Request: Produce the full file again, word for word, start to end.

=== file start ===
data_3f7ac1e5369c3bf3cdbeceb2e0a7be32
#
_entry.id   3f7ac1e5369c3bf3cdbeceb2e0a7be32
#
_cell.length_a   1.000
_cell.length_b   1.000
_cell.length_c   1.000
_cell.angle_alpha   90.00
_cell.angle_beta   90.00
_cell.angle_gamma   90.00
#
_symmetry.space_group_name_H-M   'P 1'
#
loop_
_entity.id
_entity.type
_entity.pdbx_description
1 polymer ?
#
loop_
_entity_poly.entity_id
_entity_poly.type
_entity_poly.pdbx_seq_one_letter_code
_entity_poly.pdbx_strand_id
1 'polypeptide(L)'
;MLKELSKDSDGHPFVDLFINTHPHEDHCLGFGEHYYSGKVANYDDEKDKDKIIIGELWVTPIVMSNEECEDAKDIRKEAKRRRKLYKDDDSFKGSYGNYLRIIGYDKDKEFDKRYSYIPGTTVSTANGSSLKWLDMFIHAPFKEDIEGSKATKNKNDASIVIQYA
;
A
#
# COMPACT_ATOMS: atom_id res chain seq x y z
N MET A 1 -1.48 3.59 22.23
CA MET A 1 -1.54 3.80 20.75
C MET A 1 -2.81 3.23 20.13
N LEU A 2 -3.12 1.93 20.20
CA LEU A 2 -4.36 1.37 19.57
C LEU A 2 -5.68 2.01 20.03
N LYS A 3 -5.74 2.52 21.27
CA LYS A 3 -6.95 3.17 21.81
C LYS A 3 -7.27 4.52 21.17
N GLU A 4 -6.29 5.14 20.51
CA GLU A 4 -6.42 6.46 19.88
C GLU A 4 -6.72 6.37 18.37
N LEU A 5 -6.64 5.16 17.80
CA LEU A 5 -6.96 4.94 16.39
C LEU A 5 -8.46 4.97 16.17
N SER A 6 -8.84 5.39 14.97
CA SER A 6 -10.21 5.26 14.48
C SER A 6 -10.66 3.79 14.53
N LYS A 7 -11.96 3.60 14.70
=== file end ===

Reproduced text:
data_3f7ac1e5369c3bf3cdbeceb2e0a7be32
#
_entry.id   3f7ac1e5369c3bf3cdbeceb2e0a7be32
#
_cell.length_a   1.000
_cell.length_b   1.000
_cell.length_c   1.000
_cell.angle_alpha   90.00
_cell.angle_beta   90.00
_cell.angle_gamma   90.00
#
_symmetry.space_group_name_H-M   'P 1'
#
loop_
_entity.id
_entity.type
_entity.pdbx_description
1 polymer ?
#
loop_
_entity_poly.entity_id
_entity_poly.type
_entity_poly.pdbx_seq_one_letter_code
_entity_poly.pdbx_strand_id
1 'polypeptide(L)'
;MLKELSKDSDGHPFVDLFINTHPHEDHCLGFGEHYYSGKVANYDDEKDKDKIIIGELWVTPIVMSNEECEDAKDIRKEAKRRRKLYKDDDSFKGSYGNYLRIIGYDKDKEFDKRYSYIPGTTVSTANGSSLKWLDMFIHAPFKEDIEGSKATKNKNDASIVIQYA
;
A
#
# COMPACT_ATOMS: atom_id res chain seq x y z
N MET A 1 -1.48 3.59 22.23
CA MET A 1 -1.54 3.80 20.75
C MET A 1 -2.81 3.23 20.13
N LEU A 2 -3.12 1.93 20.20
CA LEU A 2 -4.36 1.37 19.57
C LEU A 2 -5.68 2.01 20.03
N LYS A 3 -5.74 2.52 21.27
CA LYS A 3 -6.95 3.17 21.81
C LYS A 3 -7.27 4.52 21.17
N GLU A 4 -6.29 5.14 20.51
CA GLU A 4 -6.42 6.46 19.88
C GLU A 4 -6.72 6.37 18.37
N LEU A 5 -6.64 5.16 17.80
CA LEU A 5 -6.96 4.94 16.39
C LEU A 5 -8.46 4.97 16.17
N SER A 6 -8.84 5.39 14.97
CA SER A 6 -10.21 5.26 14.48
C SER A 6 -10.66 3.79 14.53
N LYS A 7 -11.96 3.60 14.70